Today was one of those days when you question reality and contrast fact with fiction. For you ask: is fiction merely a reflection of reality? Do we read fiction to escape or understand reality? Is fiction perception distilled or fact distorted by experience?
Is the following reality or fiction?
At an impossibly early hour the phone rings in a luxury hotel room. The engineer stumbles to the phone, not yet awake, and stubs a toe against a heavy table. Cursing fate and pain, he bumbles to the bathroom and the rest. Dressed in an expensive Hawaiian shirt, he descends to the shuttle that conveys him to the airport and hordes of indigents begging at the gates. He passes oblivious (yet concerned & powerless) to the business-class line and books in. Then he suffers the indignity of line after line and countless checks of passport, boarding pass, baggage, and person.
Boarding to hardly understood Spanish calls to action, he flops down in a large, padded seat, and watches mothers and crying children, small ladies with large baggage, and slick lads who can only be drug factotums shuffle to their seats. For two hours and through an horrific breakfast of old eggs dressed in green and red sauce, he spirits to Panama City from Guatemala City.
There is hardly time to hasten from one gate to the other to board again to more hardly understood Spanish and a five-hour flight to Santiago. This flight is spent sleeping and reading a book about airplane fighter pilots in the Pacific theater of the second world war. The death of yet another pilot is routine. Mowing down twenty-five marines as they try to take a Japanese island is nothing but a sight from a small plane flying out the sky to kill. It is almost a relief to land and take the indignity of immigration and customs officials. At least this is real regardless of how unreal it seems.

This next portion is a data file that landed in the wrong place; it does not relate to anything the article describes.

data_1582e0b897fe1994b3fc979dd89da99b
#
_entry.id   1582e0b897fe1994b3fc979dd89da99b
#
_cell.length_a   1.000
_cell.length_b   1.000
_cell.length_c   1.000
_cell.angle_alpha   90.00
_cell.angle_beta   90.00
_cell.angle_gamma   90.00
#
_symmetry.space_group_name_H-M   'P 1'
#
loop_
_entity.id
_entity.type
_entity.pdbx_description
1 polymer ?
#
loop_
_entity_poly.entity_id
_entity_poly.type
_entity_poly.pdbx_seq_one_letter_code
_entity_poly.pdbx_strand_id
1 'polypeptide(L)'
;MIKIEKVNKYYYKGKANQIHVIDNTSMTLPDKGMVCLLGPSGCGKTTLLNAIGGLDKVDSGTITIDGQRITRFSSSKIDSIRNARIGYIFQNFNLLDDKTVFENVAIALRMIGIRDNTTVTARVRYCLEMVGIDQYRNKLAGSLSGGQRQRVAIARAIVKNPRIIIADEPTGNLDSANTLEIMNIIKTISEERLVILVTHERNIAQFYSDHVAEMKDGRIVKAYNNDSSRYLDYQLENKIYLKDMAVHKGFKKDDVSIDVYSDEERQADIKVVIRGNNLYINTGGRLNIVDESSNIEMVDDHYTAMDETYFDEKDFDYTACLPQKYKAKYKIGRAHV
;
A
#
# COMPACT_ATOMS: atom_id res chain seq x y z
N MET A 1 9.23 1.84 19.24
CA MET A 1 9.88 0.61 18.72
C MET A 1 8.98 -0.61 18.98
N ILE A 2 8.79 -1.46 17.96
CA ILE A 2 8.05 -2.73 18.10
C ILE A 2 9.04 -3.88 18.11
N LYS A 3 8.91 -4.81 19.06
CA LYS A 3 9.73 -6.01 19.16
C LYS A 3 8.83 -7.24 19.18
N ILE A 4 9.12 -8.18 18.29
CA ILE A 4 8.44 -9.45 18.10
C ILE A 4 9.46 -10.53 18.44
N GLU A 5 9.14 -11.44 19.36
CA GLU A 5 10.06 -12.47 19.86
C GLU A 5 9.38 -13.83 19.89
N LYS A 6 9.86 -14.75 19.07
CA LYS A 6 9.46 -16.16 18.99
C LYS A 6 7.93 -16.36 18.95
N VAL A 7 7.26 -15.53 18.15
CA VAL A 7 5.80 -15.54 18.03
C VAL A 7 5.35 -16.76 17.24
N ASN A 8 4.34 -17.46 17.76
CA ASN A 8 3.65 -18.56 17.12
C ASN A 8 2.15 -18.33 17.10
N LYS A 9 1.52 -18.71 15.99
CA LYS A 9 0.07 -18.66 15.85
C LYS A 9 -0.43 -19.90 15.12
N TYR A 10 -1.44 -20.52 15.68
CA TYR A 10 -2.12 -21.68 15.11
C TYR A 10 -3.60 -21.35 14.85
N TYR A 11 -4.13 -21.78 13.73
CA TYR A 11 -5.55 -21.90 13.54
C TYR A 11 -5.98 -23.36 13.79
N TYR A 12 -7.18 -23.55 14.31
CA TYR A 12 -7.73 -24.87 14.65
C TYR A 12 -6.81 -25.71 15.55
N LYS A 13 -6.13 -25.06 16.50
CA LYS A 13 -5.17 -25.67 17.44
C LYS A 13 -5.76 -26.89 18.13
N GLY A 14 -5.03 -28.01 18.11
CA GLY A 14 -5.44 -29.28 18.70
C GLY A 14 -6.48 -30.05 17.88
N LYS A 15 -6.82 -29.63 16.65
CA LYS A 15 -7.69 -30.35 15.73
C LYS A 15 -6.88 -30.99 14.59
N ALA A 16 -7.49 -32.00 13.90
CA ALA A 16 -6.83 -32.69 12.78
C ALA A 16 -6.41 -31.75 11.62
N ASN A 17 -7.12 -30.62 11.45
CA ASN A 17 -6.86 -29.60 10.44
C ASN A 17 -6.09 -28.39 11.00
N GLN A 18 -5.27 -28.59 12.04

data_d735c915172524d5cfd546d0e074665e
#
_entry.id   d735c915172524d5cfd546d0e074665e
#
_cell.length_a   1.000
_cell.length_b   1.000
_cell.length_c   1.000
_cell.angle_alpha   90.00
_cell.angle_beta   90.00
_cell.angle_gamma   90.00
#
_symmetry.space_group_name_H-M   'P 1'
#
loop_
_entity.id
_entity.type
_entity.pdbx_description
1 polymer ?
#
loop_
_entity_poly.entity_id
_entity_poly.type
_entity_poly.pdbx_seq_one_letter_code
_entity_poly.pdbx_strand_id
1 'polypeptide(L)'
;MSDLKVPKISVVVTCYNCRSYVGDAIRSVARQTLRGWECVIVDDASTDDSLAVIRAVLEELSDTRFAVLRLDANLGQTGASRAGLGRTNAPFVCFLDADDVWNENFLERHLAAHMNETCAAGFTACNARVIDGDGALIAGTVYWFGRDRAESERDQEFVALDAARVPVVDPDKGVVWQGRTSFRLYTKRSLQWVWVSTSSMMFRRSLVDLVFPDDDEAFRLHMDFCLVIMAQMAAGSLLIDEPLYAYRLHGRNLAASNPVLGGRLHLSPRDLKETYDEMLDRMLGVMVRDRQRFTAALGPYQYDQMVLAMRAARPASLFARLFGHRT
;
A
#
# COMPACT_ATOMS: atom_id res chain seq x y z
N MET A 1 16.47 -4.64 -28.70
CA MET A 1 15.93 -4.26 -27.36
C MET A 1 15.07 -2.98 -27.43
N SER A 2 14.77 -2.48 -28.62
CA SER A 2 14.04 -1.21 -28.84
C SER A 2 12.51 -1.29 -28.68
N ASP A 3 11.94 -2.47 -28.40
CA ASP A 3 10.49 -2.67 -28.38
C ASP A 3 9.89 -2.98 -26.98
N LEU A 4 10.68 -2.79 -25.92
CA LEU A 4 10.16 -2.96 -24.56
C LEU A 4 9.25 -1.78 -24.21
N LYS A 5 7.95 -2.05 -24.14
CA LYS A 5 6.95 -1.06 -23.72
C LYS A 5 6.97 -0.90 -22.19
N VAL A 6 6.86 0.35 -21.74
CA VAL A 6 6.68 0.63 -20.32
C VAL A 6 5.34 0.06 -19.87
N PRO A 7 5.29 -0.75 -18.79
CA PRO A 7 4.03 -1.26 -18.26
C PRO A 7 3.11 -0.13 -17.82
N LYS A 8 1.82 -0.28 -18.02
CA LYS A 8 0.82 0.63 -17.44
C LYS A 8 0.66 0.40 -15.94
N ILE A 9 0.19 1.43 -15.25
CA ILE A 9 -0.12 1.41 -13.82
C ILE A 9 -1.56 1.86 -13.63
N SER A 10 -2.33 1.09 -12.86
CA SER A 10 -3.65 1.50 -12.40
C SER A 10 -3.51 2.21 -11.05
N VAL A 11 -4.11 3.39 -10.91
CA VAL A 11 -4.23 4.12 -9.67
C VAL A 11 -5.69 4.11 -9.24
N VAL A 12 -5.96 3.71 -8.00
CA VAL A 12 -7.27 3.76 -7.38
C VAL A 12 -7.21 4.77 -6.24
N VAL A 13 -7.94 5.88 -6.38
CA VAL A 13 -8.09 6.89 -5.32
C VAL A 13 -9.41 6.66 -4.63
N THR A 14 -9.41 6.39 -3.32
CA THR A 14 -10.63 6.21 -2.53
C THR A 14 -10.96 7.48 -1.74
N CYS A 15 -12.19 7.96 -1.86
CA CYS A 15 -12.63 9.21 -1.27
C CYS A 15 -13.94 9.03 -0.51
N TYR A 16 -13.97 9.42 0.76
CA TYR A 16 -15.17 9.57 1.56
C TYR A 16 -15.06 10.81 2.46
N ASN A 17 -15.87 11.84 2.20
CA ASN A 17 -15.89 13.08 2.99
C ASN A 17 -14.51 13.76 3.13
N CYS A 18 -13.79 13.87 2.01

Hence to a private taxi driven by a shrivelled old man who knows where to go and is unctuous in his respect. A smile from a beautiful lady whom the engineers knows from previous hotel visits and to an place high above the city and Radio Beethoven with Mozart at his most tragic. Why is that music always so beautiful yet disconcerting; why do we descend into that music when it leaves us so hopeless and forlorn?
As I asked: is this fact or fiction, perception, prejudice, or distorted perspective based on a sore toe and tight boots?
Then I turned on the computer to receive emails. One was an article that an agent of the author asked me to post on this blog. Ordinarily I would not, for the article does not impress me. It is absent a breadth of perspective. Yet this time I post a piece that does not impress me, for this piece nicely epitomizes the theme of this posting: fiction versus fact, perception versus prejudice, and local versus international perspective.
So for what is is worth here it is. I would appreciate your comments on this piece, for this is not a picture of the mining world I know and work in.
The Risks With Mining
Mining is one of the most risky of occupational fields to be involved in during this day and age. Not only are there many health effects, there are also other hazards that miners face every day at work. If exposed to these hazards for a long enough amount of time, a miner can experience debilitating illnesses and even death.
Dangers of Asbestos